Define color priorities
A wide range of color shades were introduced with the current color palette. The problem is that there's no guidance for using those shades. We should be able to answer questions like:
- “I need to use one blue, which shade should I pick?”
- “This UI component needs three contrasting shades of green. Can I pick whatever I want?”
The current color palette is named after the font-weight attribute numeric values (e.g. 300, 500, 700). These values specify the weight of glyphs in the font, their degree of blackness. This naming scheme can also be applied to colors, according to their degree of blackness.
On top of this naming scheme, we define a system of color priorities, in the same way that font weights are used to create a contrasting typography that communicates hierarchy. For example, to create contrast between two pieces of text, we pair the medium weight (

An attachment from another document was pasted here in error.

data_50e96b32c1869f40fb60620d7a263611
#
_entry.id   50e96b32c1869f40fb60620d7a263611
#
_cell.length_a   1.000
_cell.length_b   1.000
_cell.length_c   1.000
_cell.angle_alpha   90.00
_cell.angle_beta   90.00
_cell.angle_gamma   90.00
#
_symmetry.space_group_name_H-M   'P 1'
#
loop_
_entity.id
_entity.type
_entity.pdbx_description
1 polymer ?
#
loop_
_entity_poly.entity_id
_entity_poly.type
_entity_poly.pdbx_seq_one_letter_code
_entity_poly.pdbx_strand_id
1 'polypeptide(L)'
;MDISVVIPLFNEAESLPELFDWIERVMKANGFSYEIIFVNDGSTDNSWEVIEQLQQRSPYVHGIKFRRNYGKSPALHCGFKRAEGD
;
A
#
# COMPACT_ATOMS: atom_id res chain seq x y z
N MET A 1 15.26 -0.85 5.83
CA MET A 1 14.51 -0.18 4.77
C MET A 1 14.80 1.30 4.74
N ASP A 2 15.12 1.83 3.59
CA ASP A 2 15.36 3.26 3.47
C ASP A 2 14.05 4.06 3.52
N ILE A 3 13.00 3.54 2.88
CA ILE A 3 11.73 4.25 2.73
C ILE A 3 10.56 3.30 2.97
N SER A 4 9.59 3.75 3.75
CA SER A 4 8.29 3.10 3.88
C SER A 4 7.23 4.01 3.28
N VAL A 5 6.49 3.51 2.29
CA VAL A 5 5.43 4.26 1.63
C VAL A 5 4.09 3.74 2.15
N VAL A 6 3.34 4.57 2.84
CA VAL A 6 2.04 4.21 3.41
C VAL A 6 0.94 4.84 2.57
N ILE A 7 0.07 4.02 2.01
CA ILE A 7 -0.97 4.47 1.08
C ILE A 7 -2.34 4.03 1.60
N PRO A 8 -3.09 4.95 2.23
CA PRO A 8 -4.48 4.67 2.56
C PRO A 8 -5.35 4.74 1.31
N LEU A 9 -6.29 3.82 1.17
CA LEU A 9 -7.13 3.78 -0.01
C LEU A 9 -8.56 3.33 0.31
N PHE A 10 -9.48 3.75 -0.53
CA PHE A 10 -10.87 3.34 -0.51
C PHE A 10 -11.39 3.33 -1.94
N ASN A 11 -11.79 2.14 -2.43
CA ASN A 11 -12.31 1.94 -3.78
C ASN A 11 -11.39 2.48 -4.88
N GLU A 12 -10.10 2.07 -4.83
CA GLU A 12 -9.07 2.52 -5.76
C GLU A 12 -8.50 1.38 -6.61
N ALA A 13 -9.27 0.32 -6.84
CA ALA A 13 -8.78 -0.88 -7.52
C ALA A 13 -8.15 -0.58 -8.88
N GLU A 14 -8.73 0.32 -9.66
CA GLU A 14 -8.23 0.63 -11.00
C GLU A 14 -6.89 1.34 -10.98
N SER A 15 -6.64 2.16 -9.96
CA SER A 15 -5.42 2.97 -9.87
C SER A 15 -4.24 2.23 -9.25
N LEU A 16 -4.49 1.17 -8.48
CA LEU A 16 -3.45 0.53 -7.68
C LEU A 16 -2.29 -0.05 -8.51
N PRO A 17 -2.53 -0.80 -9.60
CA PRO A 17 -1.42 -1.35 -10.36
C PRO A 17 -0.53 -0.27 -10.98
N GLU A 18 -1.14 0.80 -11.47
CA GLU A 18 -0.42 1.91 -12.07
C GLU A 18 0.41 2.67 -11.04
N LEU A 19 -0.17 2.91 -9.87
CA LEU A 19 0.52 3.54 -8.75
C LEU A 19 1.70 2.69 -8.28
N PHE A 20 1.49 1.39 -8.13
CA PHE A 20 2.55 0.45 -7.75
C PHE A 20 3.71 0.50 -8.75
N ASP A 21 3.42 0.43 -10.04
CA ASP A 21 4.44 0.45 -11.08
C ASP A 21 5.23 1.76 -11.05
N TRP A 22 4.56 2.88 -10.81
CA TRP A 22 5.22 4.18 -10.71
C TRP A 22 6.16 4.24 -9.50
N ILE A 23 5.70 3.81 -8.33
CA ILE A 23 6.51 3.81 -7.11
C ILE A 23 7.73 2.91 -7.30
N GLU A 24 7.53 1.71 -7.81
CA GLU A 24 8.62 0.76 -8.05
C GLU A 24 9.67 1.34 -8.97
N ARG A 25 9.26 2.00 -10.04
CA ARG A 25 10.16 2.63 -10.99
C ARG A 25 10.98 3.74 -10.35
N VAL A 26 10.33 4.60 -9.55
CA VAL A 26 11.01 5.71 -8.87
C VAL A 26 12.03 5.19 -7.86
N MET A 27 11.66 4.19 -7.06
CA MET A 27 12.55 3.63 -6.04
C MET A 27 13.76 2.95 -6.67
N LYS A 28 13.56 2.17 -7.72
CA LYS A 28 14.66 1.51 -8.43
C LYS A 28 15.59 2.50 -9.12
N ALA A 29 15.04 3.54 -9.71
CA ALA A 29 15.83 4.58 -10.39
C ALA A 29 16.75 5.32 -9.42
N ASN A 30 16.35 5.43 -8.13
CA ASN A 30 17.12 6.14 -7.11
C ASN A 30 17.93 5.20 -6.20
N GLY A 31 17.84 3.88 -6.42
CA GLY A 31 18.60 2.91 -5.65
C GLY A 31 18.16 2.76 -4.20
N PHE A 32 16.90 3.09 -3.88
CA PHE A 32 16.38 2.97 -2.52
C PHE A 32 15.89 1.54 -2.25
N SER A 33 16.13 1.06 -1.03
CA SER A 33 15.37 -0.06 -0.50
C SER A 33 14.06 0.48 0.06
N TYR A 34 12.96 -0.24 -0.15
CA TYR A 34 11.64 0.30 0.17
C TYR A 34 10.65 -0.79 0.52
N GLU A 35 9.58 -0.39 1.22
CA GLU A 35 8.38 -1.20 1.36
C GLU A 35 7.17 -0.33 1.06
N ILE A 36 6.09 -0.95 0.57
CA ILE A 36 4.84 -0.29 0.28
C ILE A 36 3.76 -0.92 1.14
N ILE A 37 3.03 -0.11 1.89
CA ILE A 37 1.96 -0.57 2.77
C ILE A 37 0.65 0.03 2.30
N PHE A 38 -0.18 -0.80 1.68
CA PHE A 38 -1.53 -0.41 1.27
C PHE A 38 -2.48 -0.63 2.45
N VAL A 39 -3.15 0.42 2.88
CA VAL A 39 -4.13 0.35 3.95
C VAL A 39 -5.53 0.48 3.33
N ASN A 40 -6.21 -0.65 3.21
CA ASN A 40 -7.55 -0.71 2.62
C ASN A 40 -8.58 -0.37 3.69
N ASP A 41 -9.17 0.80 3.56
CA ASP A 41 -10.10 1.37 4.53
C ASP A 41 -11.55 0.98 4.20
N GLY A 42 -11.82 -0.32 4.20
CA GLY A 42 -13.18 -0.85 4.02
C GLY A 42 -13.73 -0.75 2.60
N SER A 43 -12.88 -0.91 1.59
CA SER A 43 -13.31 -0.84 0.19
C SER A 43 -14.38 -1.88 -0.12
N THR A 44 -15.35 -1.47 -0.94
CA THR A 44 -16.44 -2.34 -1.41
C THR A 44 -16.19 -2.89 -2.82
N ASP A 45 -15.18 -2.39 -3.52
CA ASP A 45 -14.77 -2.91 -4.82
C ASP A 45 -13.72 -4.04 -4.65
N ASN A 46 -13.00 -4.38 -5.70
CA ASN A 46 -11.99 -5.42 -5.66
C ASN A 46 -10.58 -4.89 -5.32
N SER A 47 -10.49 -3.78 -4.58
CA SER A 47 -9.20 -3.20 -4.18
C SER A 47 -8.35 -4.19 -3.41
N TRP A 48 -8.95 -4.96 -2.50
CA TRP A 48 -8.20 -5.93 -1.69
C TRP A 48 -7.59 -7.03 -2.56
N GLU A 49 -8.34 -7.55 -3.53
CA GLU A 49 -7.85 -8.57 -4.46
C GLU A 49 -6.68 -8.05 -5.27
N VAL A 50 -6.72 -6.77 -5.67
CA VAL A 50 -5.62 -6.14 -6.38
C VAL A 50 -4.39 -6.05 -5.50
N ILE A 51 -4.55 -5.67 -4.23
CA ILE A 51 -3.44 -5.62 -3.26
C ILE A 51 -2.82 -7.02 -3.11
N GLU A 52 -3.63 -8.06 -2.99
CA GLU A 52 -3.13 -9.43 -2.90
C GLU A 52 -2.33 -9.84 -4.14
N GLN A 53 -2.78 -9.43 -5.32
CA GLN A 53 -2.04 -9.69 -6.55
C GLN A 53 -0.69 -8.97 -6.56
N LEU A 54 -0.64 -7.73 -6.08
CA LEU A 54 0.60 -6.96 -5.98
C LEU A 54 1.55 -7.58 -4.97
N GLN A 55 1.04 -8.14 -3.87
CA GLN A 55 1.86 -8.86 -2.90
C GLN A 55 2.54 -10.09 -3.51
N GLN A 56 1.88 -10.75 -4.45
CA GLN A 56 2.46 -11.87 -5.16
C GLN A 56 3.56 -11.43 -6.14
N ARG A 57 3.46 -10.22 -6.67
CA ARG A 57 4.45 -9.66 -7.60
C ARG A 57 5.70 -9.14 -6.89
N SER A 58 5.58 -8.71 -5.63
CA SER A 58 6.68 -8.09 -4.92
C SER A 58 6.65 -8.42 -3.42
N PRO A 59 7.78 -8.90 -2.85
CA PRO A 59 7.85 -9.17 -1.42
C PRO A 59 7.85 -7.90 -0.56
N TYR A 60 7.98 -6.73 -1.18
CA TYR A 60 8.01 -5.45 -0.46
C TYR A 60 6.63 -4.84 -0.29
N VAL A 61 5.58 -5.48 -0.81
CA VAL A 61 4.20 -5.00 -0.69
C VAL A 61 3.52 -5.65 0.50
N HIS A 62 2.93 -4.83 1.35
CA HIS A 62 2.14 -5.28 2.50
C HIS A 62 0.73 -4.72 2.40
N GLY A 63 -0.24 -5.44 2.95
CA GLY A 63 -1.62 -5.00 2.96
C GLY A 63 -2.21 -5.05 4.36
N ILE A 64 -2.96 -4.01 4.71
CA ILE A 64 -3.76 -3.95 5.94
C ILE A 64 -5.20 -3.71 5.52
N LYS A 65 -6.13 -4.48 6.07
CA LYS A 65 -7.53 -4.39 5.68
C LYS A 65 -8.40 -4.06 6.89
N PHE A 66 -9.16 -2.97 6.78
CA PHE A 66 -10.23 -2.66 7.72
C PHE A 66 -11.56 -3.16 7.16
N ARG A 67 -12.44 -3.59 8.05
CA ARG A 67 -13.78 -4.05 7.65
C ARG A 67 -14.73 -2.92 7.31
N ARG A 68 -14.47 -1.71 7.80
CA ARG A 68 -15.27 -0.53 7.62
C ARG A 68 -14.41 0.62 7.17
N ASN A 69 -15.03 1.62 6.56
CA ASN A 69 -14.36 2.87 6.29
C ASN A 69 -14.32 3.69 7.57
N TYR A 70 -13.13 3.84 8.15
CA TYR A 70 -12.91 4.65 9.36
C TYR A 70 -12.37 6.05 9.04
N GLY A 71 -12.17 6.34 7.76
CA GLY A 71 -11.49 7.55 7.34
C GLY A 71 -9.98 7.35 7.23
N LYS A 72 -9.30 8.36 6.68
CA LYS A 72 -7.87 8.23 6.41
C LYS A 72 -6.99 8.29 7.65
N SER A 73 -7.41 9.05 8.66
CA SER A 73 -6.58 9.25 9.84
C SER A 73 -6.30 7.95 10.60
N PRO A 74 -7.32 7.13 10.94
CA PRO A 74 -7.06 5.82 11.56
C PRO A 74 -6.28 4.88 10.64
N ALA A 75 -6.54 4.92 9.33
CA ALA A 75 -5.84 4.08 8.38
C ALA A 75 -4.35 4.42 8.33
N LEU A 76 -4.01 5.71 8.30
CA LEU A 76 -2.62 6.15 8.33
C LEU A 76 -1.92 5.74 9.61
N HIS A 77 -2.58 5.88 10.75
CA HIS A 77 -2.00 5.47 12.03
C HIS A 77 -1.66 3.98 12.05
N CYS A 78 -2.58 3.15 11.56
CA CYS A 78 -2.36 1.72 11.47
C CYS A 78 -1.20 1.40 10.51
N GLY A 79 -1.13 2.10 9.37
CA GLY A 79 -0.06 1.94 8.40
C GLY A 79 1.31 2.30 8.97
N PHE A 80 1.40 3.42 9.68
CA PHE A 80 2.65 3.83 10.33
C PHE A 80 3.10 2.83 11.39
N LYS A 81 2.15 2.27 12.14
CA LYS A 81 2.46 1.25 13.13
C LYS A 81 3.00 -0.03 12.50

500) with the bold (
700) or light (
We can apply this same logic to colors, as seen in the image below, which tags colors according to order of priority: 1 to 4. For comparison purposes, the current color scheme (without any indication of priority) is placed next to the proposed priority system.
If we had to pick only one shade of blue, it would be the medium weight
500, which is priority 1. This can be considered the “default” shade. If we needed more colors, we could choose from the next priority level, number 2, which has
700. And so forth.
For more flexibility in using the colors , the
50 and the
950 shades were added.